So during his down times, we were out of contact with each other. It was killing me, but I had no choice but to leave him alone since he was not in a mindset to be social. We had a few rounds of this and I hung in there because, although I was crazy in love with him, I also loved him and seeing him in pain was difficult.
We had a lot of good times, too. We went hiking a lot and took several trips out to Joshua Tree National Park as well as all the normal dating things like movies and vegetarian pizza.
He finished a first draft of a novel he’d written and let me be an early reader. This should have been a big clue to problems on the horizon for the book, a fairly standard mystery novel set in the South Bay area of Los Angeles featured a woman named Lisa – the protagonist’s ex-wife. Originally, by the way, the character had been named Laura (yes, my name) but he changed it to Lisa. Lisa was pretty awful in this first-person narrative – she was bitchy, selfish and mean-spirited and completely based on his ex-wife who was named Holly.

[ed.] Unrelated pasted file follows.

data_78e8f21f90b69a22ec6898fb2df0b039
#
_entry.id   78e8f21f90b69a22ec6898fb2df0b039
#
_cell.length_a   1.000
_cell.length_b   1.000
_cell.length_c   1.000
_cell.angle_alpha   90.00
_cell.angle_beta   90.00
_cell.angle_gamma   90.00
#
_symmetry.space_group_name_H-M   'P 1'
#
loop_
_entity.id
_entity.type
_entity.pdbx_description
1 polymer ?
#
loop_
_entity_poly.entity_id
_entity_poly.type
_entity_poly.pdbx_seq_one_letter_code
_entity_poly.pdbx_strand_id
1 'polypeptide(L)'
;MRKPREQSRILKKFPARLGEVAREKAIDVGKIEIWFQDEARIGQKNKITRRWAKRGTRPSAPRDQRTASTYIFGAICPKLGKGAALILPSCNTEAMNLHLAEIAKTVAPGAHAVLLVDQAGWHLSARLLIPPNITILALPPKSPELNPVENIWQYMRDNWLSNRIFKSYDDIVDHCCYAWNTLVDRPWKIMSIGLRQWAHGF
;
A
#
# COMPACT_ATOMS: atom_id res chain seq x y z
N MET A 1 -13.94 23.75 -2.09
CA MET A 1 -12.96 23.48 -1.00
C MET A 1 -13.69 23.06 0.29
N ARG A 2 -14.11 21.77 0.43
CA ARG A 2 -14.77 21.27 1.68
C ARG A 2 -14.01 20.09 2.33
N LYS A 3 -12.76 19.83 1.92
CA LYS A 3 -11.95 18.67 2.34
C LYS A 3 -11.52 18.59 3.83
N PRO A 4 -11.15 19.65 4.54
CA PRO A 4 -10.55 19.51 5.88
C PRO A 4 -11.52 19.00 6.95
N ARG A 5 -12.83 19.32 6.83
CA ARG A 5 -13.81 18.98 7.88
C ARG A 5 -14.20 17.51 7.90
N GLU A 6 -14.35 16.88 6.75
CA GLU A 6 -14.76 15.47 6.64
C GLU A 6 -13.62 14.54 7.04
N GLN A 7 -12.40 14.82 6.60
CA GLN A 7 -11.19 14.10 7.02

Now Jacob professed to have worked out all his differences with Holly and that they were now friends. And by then, I had met Holly. This was Jacob’s idea – he thought we’d have a lot in common and would like each other, which was true in both instances.
So I got protective of Holly and disputed what I felt was a very unfair portrayal as “Lisa.” I gently suggested to Jake that he re-consider this, especially before he had Holly read the draft (he was having a few of us read and provide notes on it). His reaction was both defensive and rather clueless. A few days later, though, he called and said I was probably right. He softened the character and made her more human, with a more balanced marital breakup.
This incident said a lot. Although this was a novel, Jacob was very much the main character and his ex-wife was also rather nakedly portrayed. How could he not see this? And was he really over his negative feelings towards her? Obviously not, at least in his writing.